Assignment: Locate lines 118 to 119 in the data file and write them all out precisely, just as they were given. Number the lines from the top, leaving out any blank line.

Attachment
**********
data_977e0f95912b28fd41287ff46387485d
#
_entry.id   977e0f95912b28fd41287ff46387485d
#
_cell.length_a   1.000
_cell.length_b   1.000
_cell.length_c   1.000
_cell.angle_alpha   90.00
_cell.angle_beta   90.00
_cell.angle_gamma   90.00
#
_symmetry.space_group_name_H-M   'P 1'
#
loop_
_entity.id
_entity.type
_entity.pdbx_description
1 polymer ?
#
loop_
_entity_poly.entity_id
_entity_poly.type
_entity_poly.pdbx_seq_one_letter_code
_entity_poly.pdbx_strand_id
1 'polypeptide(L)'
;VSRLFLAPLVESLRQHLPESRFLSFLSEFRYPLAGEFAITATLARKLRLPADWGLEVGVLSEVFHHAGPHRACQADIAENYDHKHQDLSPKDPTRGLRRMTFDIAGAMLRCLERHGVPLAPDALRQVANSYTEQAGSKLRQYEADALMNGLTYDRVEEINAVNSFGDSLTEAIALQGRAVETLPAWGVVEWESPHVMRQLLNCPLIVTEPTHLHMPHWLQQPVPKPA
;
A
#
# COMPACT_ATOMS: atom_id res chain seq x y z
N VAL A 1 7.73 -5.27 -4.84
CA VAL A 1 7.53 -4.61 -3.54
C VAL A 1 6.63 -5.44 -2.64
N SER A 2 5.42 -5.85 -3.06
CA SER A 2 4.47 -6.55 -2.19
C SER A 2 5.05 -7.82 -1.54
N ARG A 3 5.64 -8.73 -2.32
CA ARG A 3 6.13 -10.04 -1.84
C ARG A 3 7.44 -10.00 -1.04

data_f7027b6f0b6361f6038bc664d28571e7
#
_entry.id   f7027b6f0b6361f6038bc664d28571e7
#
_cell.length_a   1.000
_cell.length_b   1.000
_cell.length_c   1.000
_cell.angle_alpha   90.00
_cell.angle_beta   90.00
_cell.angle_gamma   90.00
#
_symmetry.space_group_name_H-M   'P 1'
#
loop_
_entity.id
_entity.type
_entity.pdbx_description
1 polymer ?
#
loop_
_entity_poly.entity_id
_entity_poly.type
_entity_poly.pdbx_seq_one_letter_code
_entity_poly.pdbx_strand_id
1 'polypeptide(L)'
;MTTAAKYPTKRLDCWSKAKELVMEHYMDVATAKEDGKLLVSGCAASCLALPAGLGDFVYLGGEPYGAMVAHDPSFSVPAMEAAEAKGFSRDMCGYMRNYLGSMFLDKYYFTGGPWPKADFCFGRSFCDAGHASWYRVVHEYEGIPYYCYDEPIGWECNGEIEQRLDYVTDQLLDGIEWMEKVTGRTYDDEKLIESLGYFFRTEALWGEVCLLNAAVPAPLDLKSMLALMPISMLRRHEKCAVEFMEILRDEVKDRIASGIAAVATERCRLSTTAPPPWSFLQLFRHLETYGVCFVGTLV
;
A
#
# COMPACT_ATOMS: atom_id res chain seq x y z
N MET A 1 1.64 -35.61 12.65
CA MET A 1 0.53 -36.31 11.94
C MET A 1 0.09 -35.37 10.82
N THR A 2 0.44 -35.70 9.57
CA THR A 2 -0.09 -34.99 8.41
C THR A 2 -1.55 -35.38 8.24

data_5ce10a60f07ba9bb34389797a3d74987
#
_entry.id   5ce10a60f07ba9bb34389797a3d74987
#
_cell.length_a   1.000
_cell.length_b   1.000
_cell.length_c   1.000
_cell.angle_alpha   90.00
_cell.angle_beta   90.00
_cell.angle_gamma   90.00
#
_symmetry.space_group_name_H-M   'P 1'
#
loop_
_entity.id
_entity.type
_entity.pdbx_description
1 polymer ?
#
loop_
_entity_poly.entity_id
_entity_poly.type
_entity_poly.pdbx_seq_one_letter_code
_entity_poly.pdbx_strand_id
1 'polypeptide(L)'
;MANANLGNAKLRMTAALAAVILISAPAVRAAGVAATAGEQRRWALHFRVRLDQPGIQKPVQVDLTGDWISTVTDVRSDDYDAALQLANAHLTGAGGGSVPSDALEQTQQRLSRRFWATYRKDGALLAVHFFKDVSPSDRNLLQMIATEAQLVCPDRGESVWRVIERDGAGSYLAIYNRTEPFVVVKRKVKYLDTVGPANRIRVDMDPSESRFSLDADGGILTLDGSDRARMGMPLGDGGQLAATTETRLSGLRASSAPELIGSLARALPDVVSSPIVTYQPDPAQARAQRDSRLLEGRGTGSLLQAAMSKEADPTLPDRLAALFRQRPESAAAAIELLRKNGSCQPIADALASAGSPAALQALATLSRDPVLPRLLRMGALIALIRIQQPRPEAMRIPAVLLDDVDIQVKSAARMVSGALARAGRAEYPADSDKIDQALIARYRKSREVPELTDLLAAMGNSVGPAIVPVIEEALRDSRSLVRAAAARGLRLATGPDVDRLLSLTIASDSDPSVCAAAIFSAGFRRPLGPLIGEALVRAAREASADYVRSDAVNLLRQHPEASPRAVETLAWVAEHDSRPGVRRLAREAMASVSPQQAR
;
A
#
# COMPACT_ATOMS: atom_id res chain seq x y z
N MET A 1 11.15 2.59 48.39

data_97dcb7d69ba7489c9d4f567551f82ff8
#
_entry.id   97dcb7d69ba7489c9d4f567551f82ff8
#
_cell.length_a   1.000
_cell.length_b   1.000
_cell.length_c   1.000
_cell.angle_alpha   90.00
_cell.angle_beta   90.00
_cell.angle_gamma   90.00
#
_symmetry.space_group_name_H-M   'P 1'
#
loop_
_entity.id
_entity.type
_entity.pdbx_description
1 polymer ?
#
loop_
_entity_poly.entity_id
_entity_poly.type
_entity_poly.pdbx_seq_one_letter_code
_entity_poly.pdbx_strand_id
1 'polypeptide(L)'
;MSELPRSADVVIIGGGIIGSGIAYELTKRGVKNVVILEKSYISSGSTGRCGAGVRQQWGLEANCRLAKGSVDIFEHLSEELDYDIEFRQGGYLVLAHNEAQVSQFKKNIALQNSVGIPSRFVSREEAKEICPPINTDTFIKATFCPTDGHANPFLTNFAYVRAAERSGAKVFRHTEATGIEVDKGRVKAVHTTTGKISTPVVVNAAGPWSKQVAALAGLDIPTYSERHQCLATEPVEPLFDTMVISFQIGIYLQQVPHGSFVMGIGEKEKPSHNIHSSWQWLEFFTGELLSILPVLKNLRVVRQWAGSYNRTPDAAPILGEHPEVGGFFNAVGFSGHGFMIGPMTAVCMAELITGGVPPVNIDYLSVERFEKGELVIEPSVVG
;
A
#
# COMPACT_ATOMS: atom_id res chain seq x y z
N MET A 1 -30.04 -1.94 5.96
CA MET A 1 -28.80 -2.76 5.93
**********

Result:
_symmetry.space_group_name_H-M   'P 1'
#